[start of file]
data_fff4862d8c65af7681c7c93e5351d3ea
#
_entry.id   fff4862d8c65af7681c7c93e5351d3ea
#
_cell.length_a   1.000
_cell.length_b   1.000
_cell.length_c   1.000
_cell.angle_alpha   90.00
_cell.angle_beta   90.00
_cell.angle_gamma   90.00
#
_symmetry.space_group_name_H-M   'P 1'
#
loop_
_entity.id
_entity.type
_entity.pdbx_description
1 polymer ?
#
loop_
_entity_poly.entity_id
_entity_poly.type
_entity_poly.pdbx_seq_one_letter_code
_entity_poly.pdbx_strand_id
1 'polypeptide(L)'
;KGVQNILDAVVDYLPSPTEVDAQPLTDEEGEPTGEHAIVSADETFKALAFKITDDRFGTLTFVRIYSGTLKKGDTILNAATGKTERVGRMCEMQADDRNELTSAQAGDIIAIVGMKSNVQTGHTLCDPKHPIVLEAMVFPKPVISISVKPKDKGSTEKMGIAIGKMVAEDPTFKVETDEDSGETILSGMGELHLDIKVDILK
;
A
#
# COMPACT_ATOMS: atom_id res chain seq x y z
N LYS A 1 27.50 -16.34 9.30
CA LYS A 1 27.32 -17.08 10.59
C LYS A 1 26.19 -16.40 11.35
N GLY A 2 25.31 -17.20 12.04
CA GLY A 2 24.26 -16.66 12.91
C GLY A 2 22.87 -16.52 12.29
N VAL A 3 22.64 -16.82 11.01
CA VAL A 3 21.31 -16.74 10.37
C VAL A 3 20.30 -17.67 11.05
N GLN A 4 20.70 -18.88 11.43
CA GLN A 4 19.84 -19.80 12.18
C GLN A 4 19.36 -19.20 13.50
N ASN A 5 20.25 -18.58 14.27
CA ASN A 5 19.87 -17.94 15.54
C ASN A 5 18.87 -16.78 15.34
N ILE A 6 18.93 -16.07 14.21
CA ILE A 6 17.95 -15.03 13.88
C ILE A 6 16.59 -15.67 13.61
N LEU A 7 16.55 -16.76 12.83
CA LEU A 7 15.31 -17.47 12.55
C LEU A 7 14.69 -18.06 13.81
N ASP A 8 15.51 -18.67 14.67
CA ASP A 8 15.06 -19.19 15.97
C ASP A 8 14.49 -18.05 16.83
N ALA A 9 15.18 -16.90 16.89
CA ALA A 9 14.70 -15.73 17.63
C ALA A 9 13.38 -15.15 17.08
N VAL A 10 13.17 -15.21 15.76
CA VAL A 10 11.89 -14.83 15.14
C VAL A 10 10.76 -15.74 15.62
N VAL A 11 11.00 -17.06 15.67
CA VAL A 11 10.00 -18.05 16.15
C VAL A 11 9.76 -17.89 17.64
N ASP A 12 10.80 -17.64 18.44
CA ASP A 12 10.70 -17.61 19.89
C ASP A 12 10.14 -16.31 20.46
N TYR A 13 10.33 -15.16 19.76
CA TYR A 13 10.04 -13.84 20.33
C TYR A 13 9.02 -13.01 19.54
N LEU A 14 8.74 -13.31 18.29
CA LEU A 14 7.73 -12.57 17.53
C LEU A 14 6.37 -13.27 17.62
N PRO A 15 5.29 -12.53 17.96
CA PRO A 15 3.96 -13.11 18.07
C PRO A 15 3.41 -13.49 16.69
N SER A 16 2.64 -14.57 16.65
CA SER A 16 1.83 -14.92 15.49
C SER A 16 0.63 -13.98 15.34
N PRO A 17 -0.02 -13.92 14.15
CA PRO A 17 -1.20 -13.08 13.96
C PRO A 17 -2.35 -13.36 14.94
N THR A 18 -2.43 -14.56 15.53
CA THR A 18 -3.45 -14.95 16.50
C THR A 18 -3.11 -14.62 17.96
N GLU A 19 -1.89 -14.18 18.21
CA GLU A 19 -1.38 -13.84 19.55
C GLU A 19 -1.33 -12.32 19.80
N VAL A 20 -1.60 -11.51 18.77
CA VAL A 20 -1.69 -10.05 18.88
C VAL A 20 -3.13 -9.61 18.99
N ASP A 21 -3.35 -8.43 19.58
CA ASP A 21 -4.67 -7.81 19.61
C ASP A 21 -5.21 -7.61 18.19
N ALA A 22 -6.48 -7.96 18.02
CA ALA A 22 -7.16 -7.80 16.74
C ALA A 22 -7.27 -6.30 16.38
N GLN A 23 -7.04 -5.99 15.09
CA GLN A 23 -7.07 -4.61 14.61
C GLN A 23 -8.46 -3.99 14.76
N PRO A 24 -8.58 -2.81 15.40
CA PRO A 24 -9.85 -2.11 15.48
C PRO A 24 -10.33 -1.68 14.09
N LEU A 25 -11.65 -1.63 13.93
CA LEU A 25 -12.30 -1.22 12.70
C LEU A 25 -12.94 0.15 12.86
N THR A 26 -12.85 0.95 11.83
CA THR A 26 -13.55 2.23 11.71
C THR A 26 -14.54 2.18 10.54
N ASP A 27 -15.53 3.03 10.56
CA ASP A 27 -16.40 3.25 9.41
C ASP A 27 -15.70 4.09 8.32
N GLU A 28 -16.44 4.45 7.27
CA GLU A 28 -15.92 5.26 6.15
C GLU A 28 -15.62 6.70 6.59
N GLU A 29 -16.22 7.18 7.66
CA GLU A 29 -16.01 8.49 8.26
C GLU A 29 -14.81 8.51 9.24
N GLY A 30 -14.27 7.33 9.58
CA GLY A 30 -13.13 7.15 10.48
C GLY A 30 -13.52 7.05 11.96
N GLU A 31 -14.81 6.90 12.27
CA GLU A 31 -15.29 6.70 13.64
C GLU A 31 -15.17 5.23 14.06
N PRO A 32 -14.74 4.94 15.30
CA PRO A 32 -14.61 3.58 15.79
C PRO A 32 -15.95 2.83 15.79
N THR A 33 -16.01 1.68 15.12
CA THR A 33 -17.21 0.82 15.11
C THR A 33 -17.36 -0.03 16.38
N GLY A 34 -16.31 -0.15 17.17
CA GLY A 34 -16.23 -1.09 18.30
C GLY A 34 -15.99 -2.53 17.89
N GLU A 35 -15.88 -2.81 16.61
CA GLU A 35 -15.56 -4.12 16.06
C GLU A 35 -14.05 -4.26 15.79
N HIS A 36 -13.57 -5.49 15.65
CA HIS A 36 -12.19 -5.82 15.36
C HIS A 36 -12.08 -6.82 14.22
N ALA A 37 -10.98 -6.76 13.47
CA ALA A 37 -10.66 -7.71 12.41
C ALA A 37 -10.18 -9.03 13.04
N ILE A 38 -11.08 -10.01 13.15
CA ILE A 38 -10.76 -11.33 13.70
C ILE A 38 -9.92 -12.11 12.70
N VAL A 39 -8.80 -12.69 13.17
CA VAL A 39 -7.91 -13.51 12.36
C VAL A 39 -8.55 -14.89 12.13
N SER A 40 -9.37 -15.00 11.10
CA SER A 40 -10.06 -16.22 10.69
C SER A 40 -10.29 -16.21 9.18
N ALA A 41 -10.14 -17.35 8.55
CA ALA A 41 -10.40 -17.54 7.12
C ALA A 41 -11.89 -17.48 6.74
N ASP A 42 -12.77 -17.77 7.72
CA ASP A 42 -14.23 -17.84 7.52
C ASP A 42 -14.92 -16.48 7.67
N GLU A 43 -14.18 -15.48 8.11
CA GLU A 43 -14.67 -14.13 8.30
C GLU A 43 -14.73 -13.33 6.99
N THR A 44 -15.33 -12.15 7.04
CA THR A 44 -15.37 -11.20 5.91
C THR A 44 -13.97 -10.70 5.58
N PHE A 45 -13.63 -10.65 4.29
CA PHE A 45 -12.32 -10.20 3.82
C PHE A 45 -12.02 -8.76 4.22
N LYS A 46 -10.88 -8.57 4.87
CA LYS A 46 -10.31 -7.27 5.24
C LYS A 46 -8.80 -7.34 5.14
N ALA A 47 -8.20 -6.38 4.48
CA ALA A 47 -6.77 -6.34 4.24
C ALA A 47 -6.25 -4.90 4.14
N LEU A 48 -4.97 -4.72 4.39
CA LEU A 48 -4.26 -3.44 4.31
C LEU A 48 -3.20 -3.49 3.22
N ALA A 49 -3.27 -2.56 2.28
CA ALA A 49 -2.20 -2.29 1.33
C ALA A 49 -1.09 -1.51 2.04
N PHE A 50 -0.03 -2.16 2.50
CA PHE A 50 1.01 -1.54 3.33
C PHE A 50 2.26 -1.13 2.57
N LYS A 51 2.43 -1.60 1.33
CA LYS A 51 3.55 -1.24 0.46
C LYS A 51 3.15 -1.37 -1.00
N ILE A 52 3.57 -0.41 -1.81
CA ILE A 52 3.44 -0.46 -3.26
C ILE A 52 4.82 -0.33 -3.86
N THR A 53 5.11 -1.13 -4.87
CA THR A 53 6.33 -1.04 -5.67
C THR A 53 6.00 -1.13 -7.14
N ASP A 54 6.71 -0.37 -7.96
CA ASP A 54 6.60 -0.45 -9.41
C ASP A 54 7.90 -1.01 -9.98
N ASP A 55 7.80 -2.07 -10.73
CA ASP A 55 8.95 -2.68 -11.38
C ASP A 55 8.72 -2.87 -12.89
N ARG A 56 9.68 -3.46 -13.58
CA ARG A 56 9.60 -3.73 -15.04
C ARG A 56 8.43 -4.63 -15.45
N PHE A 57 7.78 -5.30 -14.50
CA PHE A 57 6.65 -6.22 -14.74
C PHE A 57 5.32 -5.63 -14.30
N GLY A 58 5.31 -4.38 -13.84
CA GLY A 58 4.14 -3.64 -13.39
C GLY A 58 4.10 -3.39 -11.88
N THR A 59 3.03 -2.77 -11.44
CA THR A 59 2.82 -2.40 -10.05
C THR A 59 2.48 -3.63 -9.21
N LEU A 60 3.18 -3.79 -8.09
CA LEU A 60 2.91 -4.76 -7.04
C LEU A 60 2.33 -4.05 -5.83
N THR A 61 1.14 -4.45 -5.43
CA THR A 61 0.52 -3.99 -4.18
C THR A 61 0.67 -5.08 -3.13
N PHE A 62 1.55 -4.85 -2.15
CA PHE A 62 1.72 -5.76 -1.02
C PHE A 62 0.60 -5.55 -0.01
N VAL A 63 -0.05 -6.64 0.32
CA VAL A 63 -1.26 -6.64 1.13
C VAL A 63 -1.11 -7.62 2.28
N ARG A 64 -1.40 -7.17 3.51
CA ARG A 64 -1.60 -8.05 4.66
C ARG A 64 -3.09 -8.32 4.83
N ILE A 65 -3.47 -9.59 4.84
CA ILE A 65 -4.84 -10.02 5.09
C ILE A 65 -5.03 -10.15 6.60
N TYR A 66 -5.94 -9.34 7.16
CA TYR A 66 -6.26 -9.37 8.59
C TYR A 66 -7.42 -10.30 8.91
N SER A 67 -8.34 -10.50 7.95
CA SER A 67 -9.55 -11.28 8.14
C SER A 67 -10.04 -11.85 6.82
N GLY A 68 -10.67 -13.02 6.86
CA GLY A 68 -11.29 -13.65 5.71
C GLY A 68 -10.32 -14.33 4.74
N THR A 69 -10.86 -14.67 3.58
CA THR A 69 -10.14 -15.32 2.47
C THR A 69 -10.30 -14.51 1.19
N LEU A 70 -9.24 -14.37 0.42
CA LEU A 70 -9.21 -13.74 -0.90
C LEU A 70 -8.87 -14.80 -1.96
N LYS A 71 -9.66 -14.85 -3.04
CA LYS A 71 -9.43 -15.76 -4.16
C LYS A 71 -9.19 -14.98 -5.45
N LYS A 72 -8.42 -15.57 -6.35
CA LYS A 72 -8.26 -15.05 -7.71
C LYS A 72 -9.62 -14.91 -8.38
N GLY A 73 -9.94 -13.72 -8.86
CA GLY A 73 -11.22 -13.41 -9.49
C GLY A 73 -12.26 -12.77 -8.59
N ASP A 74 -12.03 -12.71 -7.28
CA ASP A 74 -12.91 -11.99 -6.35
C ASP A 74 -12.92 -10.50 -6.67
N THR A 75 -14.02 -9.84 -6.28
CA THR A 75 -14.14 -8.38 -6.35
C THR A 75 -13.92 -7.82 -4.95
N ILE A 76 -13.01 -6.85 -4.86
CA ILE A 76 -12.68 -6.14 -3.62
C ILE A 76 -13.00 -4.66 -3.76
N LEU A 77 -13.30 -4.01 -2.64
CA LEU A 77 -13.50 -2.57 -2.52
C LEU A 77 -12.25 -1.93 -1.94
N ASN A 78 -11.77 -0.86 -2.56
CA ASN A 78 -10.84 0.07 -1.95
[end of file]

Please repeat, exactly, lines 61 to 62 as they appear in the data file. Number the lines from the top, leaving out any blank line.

N VAL A 11 11.00 -17.06 15.67
CA VAL A 11 10.00 -18.05 16.15